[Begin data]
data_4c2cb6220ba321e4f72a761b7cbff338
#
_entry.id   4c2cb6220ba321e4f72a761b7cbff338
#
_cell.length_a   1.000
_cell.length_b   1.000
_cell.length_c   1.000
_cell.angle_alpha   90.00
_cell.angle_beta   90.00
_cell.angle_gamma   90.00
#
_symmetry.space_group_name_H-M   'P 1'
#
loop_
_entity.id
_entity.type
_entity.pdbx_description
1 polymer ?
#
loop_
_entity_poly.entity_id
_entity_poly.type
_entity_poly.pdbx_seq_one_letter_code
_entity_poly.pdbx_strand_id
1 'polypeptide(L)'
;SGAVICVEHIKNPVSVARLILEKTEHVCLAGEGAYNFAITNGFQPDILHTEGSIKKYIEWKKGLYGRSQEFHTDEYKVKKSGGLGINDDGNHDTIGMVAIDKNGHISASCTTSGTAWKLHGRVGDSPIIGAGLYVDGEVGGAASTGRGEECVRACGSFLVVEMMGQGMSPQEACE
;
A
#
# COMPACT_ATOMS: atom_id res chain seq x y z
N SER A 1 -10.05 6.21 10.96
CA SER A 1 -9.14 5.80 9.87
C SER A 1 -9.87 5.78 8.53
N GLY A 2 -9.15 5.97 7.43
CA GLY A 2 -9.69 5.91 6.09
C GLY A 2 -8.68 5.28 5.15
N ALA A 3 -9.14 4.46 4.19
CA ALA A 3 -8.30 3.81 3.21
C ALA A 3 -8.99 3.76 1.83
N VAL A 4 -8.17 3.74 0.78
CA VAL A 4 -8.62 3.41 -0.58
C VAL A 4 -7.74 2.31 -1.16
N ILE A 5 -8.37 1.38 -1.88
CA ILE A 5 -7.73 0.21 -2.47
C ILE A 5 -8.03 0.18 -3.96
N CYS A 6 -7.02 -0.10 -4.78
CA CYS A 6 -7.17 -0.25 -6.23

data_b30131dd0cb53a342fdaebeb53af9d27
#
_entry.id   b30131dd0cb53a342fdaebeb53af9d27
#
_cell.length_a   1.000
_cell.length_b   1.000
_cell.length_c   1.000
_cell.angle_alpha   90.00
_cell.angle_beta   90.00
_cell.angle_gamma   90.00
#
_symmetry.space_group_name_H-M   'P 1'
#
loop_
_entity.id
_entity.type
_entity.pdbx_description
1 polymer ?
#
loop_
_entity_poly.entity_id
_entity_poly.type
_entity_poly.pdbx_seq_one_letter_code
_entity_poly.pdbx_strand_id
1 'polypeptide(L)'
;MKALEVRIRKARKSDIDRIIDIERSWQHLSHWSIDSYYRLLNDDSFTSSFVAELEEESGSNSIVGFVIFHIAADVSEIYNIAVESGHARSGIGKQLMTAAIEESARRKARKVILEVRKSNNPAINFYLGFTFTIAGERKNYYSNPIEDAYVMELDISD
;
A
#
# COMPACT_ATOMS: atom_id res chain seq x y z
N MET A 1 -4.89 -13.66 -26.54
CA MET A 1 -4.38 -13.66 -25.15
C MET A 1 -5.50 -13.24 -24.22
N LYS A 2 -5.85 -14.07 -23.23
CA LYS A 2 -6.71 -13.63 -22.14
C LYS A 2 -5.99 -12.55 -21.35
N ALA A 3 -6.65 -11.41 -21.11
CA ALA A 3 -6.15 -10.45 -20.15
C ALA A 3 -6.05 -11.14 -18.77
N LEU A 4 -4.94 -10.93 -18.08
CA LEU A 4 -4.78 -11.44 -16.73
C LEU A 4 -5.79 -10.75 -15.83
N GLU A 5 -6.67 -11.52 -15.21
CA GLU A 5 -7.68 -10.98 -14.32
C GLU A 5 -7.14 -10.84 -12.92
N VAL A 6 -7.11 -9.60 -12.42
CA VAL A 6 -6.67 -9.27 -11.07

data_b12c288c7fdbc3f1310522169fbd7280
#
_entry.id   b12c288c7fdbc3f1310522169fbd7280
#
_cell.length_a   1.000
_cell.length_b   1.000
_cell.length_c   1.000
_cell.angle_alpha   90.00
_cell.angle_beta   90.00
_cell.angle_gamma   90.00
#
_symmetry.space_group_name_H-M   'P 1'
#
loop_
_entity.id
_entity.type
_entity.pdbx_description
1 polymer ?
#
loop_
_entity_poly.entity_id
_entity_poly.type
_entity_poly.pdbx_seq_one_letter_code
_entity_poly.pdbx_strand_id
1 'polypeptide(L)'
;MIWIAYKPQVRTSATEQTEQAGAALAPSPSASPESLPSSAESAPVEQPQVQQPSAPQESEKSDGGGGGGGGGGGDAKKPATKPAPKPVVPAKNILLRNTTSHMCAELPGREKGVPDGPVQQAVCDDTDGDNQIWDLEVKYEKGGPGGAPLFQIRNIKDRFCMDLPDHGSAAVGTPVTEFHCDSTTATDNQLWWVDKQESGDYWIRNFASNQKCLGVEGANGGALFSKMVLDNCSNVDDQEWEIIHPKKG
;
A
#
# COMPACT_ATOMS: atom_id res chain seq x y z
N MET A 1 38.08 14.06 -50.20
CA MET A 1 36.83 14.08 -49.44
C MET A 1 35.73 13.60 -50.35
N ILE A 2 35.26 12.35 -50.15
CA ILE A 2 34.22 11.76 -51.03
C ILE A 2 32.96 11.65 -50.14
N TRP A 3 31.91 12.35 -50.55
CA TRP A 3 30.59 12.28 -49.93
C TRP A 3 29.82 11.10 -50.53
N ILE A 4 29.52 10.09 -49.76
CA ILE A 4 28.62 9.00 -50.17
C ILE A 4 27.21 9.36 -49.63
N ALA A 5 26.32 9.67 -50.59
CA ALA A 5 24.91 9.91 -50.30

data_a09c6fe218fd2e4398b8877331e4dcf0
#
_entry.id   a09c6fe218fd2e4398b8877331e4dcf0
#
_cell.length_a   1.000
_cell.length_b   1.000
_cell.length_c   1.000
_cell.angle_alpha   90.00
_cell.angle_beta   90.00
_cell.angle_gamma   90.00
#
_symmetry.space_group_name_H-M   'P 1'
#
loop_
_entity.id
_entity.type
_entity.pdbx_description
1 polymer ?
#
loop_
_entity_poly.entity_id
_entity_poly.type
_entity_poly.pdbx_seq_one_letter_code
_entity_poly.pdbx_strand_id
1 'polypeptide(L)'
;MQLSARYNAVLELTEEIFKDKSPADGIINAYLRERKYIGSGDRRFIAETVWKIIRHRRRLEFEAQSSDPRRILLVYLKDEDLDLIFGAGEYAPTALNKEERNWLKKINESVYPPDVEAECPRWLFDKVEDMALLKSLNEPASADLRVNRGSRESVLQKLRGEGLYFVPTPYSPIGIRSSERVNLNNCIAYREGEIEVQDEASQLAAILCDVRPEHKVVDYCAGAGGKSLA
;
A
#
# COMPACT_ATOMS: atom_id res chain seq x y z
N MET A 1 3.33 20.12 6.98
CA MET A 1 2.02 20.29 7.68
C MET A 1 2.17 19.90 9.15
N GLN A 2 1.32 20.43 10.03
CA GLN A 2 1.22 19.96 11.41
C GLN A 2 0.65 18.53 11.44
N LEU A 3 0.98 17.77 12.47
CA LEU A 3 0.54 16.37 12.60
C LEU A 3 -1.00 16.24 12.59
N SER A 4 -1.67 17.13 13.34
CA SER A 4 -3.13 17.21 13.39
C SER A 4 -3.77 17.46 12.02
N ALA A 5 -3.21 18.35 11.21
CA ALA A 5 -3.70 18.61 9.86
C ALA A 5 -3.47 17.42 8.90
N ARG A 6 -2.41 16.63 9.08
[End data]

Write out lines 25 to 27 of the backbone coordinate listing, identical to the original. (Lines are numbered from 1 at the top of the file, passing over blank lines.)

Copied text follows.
1 'polypeptide(L)'
;SGAVICVEHIKNPVSVARLILEKTEHVCLAGEGAYNFAITNGFQPDILHTEGSIKKYIEWKKGLYGRSQEFHTDEYKVKKSGGLGINDDGNHDTIGMVAIDKNGHISASCTTSGTAWKLHGRVGDSPIIGAGLYVDGEVGGAASTGRGEECVRACGSFLVVEMMGQGMSPQEACE
;